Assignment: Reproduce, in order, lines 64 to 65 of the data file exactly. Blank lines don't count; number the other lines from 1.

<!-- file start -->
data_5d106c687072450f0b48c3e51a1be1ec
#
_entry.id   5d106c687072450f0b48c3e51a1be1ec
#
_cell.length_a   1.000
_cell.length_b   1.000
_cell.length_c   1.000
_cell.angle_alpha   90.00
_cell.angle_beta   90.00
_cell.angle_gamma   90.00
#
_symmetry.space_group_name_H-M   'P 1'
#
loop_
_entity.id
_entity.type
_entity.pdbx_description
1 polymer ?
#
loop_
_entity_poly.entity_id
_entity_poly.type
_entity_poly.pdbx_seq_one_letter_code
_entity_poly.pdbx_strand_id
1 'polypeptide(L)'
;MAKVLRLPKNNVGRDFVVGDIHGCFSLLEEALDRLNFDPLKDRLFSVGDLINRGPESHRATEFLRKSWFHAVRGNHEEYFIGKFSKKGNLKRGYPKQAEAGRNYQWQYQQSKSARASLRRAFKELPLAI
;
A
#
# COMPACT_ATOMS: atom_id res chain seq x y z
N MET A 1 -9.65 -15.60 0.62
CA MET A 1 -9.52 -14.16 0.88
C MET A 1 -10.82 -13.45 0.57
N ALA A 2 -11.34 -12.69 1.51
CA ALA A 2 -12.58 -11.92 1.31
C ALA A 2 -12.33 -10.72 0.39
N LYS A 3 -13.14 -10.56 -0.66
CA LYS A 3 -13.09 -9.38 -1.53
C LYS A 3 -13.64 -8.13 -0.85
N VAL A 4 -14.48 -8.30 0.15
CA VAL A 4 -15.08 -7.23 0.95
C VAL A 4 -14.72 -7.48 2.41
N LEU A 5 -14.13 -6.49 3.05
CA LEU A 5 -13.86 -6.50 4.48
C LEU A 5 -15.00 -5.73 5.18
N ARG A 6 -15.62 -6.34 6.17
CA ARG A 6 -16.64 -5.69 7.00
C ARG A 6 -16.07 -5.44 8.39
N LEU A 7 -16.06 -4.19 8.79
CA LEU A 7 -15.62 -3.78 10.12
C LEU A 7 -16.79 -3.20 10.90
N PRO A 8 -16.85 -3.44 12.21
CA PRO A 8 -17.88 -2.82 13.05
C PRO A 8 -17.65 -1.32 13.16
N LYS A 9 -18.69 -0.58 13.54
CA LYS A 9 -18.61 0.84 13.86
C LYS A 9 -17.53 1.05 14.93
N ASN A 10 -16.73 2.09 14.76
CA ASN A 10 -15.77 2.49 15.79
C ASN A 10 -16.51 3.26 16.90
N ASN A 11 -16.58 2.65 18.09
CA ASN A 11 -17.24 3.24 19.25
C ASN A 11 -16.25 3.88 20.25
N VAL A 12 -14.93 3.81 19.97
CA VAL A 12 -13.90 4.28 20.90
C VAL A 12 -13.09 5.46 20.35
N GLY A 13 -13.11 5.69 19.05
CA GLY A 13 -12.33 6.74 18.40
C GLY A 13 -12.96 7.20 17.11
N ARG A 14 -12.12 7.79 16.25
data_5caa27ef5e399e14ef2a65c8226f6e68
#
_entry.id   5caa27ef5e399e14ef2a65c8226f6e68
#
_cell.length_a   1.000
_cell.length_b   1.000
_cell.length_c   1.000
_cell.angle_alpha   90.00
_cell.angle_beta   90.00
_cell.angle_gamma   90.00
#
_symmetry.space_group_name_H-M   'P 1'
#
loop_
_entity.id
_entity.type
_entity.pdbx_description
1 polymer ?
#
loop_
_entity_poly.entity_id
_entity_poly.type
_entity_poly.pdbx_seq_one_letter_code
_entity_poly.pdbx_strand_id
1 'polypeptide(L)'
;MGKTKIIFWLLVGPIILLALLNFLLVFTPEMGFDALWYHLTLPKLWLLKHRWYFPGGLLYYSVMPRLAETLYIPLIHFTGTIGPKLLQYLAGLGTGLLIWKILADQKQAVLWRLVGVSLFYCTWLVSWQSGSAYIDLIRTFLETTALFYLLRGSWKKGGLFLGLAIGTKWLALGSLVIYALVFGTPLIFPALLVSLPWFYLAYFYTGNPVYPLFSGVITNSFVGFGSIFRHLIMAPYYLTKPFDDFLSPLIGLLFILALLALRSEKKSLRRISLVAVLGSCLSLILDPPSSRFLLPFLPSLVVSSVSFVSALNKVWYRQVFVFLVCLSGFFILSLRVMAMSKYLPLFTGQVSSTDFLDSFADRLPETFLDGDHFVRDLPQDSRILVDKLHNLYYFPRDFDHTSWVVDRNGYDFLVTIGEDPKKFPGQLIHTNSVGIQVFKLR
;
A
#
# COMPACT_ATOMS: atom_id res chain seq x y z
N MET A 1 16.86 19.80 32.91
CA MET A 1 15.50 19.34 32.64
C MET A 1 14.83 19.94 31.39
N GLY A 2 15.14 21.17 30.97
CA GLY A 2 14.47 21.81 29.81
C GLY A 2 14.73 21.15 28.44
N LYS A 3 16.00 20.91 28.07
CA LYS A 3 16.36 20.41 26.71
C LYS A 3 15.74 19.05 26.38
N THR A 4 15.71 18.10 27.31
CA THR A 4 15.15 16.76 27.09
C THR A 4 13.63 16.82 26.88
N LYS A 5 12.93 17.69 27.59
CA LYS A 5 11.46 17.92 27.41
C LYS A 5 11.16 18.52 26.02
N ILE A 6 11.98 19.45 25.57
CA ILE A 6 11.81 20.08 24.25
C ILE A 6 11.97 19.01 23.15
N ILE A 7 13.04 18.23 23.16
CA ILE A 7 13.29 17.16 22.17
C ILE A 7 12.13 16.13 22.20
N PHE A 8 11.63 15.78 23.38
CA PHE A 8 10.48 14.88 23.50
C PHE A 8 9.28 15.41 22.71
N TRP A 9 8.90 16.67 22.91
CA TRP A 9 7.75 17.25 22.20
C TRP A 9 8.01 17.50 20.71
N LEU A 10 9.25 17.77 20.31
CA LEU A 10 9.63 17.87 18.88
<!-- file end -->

N VAL A 12 -14.93 3.81 19.97
CA VAL A 12 -13.90 4.28 20.90